‘Membrane Technology is an incomplete copy of natural membranes, which can do much more than membranes produced synthetically,’ Robert Rautenbach said in one of his last lectures.
Robert Rautenbach was an inspiring teacher, a meticulous scientist, a great scholar with a thirst for knowledge, and a man with a firm conviction in the creative nature of human beings. Robert Rautenbach passed away on September 19th, 2000 after a long and serious illness.
It is with pleasure and in gratitude that we remember a person in whom knowledge and experience were united with vision and ethics. His unselfish readiness to help, a result of his sense of responsibility and deep humanity, brought him recognition and esteem.
The importance of water for civilized life was recognized by Robert at a very early stage. As a process engineer, Robert took up the challenge of regarding earth’s immense oceans as a potential water source, as part of his motivation for seawater desalination research. He dealt with the desalination of seawater intensively – a technology where drinking water is produced from seawater, particularly in arid countries. His main study lay not only in thermal methods, e.g. evaporation, but also as an alternative in the mechanical methods, e.g. reverse osmosis. For him, the choice of a suitable technology was dependent upon the economic viability of the appropriate choice and not upon his preference for the one or the other technology.
Robert never accepted the waste of water in water-rich countries. His approach to economic production was never at the expense of nature. In his opinion, a protective barrier of membranes should be installed between all sewage and all natural water and, during his life research in the field of membrane technology and environmental protection, he emphasized the concept of “sewage free factories”.
Like nobody else, Robert was capable of analysing complicated, interrelated processes and explaining them clearly and simply to laymen. Although he mastered complexity, it was never his goal; his aim was to achieve simplicity. He often quoted the words of Saint-Exupéry: “the path from the primitive to the simple starts with complexity”.
Robert was himself loyal and appreciated loyalty highly. He was pragmatic, honest and sincere. He was also hardworking. He enjoyed working so much that “the worst first!” was his motto. Besides his work, his family was an essential part of his life; when he wasn’t busy solving process engineering problems, he would work on drawings and outlines of his homes. He also designed furniture and enjoyed his garden, he was a great theatre-lover, and never visited Berlin without a visit to one of his favourite theatres.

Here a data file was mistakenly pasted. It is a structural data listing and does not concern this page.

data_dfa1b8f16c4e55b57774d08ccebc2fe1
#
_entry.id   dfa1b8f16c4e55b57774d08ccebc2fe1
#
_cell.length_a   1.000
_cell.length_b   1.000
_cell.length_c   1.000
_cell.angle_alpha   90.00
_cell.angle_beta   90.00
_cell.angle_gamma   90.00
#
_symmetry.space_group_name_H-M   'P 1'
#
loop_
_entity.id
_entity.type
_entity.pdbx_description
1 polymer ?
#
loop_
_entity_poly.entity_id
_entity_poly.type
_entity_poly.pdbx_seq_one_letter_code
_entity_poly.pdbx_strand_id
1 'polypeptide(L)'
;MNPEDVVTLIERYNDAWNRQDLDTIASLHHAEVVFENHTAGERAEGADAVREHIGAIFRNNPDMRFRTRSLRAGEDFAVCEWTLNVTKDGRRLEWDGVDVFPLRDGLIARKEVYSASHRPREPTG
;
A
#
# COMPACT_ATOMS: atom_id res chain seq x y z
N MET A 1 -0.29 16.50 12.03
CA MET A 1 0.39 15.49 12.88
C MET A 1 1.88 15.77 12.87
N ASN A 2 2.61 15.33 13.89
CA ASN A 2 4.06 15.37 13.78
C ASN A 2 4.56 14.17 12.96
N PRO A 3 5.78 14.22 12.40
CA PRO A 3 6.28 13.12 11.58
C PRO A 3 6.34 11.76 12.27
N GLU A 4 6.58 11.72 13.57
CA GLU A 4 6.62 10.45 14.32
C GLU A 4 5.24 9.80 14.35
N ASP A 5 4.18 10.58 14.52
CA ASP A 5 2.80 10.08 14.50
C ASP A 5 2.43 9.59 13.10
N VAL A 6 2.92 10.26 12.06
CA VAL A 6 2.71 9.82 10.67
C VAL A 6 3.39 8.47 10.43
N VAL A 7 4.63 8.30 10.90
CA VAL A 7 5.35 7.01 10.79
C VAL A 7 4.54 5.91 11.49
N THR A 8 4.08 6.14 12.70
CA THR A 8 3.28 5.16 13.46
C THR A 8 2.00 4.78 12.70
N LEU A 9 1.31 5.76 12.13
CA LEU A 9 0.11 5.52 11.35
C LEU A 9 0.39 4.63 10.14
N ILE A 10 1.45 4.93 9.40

He was a sought-after adviser of industrial enterprises, due to his vast experience. For many years, he was an acting member on several advisory boards. Robert supported the IDA wherever he could. He did not, however, enjoy the limelight or public speeches, and would have preferred to see his successes translated into practical action and concrete examples.
His death came as a great shock to all who knew him, as very few knew of his serious illness. It is difficult to imagine that someone like Robby, someone who had always lived healthily, someone who got up early every day, swam before breakfast, and rode the long distance between house and work by bicycle, would suddenly be torn from life. The image of him laughing on his bicycle, sportily dressed, and his zest for life leave us with the best memories. We will often think of him. We will miss his advice, his human warmth, and will nevertheless try to continue his philosophy for all new and forthcoming tasks.
Prof. Dr.-Ing. Thomas Melin
Institute of Process Engineering, RWTH Aachen University
Dr.-Ing. Süleyman Yüce
Dr.-Ing. Joachim Gebel